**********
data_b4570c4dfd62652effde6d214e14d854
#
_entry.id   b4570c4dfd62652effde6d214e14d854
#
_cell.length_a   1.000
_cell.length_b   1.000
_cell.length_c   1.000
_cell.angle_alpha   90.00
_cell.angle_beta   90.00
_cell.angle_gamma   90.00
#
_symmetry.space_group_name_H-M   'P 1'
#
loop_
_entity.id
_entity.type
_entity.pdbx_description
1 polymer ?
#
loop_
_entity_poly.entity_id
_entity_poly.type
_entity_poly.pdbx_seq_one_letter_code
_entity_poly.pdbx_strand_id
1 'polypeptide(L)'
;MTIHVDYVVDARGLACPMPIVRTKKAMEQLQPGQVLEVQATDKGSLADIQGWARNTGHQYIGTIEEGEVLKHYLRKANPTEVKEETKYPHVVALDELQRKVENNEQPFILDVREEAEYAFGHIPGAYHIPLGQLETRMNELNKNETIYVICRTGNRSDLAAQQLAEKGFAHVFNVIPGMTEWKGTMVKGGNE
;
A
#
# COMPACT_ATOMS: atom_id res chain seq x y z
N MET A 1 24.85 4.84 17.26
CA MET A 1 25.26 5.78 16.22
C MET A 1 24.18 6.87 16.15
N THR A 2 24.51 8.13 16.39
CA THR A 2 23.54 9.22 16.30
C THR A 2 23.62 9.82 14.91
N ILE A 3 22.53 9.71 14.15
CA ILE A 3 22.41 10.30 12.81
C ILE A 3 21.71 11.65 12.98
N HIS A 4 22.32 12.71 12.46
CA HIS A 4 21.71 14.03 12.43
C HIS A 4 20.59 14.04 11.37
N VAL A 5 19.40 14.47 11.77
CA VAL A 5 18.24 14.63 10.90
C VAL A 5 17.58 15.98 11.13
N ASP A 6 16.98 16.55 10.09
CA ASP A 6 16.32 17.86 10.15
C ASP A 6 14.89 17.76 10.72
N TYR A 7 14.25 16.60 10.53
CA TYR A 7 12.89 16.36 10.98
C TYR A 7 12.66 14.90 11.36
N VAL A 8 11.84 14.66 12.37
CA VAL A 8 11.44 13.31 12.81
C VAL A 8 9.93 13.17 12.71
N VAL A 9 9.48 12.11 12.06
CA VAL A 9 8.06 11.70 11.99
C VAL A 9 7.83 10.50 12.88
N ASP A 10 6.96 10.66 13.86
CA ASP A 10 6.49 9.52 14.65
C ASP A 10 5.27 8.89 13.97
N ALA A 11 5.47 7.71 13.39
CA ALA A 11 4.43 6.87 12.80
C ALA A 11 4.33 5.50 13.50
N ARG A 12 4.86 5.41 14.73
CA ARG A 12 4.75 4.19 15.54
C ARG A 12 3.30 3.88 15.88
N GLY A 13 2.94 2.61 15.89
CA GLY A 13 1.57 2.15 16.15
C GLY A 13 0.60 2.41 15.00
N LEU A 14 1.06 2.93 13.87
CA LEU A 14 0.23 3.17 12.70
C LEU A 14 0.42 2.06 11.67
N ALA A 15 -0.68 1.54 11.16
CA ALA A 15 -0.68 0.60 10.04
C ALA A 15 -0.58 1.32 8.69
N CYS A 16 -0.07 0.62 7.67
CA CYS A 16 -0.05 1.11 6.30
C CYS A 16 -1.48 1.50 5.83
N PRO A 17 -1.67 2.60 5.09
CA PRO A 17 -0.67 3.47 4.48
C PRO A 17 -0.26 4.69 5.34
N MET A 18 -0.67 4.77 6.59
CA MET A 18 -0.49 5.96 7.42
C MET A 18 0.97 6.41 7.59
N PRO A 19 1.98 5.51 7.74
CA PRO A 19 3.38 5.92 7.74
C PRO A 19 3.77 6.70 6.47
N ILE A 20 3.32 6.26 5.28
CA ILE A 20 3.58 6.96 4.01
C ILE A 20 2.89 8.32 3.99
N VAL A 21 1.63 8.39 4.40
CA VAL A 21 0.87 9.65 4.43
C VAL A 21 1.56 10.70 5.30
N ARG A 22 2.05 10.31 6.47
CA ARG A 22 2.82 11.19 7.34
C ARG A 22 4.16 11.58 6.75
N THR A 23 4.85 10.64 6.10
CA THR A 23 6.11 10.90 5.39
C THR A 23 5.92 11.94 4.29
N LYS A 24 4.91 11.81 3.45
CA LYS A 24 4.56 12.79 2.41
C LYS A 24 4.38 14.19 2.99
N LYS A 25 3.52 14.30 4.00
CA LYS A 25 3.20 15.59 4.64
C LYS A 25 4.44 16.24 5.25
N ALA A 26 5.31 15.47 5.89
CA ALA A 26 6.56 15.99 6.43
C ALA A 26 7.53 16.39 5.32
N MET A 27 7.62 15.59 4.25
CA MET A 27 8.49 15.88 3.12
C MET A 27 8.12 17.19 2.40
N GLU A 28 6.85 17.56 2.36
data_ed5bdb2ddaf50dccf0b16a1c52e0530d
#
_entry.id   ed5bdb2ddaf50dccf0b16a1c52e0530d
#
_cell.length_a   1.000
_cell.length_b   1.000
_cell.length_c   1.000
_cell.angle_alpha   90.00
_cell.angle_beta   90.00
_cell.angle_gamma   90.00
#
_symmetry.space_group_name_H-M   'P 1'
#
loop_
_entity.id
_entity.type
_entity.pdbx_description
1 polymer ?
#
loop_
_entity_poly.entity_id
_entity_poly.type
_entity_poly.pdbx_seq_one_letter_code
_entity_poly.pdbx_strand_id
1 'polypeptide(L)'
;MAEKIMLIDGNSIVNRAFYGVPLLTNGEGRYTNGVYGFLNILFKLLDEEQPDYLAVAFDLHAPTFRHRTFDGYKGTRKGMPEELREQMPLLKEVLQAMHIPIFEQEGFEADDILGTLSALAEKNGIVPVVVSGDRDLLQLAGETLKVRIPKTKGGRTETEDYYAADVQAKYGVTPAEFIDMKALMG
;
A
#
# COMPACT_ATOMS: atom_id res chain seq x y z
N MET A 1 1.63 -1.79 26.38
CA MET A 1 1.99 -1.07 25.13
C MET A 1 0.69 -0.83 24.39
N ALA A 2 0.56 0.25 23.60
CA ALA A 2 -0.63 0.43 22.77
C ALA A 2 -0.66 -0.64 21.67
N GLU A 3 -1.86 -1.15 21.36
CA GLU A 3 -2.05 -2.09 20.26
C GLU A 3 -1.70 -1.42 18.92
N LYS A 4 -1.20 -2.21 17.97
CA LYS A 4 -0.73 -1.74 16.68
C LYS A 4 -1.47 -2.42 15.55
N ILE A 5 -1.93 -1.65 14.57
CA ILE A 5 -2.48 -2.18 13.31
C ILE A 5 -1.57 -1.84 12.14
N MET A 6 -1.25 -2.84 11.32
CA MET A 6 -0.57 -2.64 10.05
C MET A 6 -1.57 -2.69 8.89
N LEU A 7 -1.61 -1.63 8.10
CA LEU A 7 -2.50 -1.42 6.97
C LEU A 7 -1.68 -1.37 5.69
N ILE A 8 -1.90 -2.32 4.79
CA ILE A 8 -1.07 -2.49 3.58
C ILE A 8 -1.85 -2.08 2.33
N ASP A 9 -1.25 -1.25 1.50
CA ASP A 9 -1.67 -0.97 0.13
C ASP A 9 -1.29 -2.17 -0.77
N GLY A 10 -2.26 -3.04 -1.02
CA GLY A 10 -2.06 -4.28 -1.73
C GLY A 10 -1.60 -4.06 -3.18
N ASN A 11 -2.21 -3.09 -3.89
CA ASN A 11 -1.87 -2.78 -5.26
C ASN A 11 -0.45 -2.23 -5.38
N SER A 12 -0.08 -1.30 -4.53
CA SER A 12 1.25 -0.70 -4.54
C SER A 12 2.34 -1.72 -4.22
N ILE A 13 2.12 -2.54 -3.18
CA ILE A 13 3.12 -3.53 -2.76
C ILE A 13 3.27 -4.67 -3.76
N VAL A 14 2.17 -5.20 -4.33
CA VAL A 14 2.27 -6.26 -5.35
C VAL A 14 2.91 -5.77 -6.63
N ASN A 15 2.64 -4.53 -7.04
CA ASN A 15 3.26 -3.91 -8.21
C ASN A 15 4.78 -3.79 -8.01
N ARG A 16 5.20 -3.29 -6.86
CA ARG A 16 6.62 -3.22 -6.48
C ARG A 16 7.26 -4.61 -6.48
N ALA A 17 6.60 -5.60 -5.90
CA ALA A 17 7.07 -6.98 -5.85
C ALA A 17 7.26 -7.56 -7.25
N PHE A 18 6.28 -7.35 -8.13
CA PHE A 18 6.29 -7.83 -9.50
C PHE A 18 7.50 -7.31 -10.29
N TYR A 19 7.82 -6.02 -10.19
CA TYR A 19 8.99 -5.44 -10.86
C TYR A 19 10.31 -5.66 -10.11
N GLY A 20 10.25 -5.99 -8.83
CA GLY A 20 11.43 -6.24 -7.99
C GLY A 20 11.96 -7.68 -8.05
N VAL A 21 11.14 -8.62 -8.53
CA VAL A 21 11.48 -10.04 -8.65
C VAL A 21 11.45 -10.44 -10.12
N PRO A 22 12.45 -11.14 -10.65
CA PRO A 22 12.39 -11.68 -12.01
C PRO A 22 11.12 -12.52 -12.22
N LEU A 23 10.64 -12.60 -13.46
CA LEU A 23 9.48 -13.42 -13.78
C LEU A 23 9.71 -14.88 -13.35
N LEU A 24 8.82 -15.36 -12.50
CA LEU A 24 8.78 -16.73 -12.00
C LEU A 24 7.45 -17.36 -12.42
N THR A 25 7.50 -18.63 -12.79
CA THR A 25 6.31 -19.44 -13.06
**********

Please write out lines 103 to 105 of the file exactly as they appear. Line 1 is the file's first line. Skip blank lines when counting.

N LYS A 25 3.52 14.30 4.00
CA LYS A 25 3.20 15.59 4.64
C LYS A 25 4.44 16.24 5.25